1. the treadmill manufacturer’s owner’s manual instructed that the minimum space requirement needed for user safety and proper maintenance is 3 feet wide by 6 feet deep;
  2. the manufacturer’s assembly guide for the treadmill also instructed that the treadmill requires a minimum 6-foot-deep clearance behind it “for user safety and proper maintenance”; and
  3. plaintiffs’ expert’s declaration regarding the importance of providing the safety zone behind the treadmill.

Given this evidence, the Court of Appeal held that a jury could reasonably find that:

  1. it is standard practice in the industry to provide a minimum 6-foot safety zone behind treadmills;
  2. 24 Hour did not provide this minimum 6-foot safety zone; and
  3. the failure to provide the minimum safety zone was an extreme departure from the ordinary standard of conduct.

While the Court of Appeal did not actually find that 24 Hour’s conduct constituted gross negligence, it did find it to be a question that needed to be decided by a jury. This is significant because often a case can be disposed of without a trial based upon the release. The costs and risks associated with trial are significant.

“In all but a handful of states, a well-written release will shield the club from liability for its negligence.”

Indeed, courts have acknowledged that summary judgment fulfills the laudatory purpose of expediting litigation and eliminating the waste of time and money that results from an utterly needless trial. Justice requires that a defendant be as much entitled to be rid of an unmeritorious lawsuit as a plaintiff is entitled to maintain a good one. Therefore, courts are encouraged to dispose of cases through summary adjudication when the undisputed facts show that the plaintiff’s claim is barred by a release.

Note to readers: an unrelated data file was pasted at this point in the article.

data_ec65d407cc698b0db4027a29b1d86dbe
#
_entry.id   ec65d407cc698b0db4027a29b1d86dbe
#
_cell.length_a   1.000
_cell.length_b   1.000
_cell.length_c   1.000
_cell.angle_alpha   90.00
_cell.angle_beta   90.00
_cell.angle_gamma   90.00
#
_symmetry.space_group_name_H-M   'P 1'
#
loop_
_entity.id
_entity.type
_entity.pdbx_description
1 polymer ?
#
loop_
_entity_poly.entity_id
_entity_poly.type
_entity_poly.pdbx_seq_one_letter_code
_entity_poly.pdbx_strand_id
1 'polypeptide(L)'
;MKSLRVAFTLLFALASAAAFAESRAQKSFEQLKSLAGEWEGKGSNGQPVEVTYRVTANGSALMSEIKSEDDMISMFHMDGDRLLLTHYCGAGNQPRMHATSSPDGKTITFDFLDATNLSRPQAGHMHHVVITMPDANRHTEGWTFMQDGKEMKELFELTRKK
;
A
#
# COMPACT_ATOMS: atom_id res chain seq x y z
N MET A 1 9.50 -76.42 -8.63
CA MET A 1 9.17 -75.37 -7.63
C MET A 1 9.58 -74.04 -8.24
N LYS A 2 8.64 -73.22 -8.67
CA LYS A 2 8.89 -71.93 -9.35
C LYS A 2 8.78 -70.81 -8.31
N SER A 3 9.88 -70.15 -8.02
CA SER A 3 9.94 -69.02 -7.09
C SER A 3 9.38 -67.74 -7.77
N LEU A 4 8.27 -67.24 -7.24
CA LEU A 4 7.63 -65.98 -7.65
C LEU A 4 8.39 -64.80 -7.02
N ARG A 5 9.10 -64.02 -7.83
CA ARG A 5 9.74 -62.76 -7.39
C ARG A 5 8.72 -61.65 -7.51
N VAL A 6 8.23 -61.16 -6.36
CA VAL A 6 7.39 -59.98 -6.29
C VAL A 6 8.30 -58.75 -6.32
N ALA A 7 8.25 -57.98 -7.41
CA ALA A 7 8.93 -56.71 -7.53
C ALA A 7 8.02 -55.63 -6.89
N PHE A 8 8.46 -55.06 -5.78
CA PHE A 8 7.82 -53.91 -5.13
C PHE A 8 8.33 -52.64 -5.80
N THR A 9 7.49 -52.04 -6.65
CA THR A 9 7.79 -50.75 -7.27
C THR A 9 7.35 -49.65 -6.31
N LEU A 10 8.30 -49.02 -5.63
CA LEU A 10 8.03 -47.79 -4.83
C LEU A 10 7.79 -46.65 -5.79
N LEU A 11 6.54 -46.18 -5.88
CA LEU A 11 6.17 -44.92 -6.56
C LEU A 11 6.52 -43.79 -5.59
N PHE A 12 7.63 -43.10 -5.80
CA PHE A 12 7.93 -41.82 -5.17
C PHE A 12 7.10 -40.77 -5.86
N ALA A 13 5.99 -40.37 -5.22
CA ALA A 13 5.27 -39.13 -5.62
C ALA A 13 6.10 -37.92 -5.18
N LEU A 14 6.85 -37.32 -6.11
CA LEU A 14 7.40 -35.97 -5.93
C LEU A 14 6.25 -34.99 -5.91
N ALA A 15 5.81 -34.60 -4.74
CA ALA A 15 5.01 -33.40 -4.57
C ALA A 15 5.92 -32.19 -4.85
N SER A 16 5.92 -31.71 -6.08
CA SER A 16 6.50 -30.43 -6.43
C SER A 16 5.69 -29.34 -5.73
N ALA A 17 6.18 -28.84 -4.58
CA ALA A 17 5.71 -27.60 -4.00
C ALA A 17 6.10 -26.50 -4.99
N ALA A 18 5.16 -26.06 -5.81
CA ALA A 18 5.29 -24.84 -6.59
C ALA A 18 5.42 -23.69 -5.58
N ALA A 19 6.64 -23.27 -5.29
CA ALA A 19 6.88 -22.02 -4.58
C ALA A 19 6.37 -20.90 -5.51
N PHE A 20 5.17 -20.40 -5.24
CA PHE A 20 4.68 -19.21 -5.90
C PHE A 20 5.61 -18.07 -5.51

The moral of the Jimenez story is that your health club’s design may be closely scrutinized. While a club owner may attempt to include as much equipment as possible in an effort to better serve the club’s members, failing to follow manufacturer or industry guidelines on equipment placement may expose the club to a claim of gross negligence. And a claim of gross negligence typically cannot be defeated by even the most well-written release.

Therefore, manufacturer guidelines on machine placement and safety should be strictly followed. Further, ASTM and other industry standards should also be reviewed and complied with. While there is no way to assure that every personal injury claim can be defeated, there is no need to expose yourself unnecessarily, and proper equipment placement is one area where exposure can be minimized.

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Anthony Ellrod

Anthony Ellrod, Esq. is a partner with Manning & Kass, Ellrod, Ramirez, Trester, LLP, where he heads the firm’s Sports and Recreation Team. This team’s practice focuses on both drafting and reviewing agreements and defending cases involving general negligence, premises liability, products liability, employment, and contract issues for the firm’s fitness and recreation clients.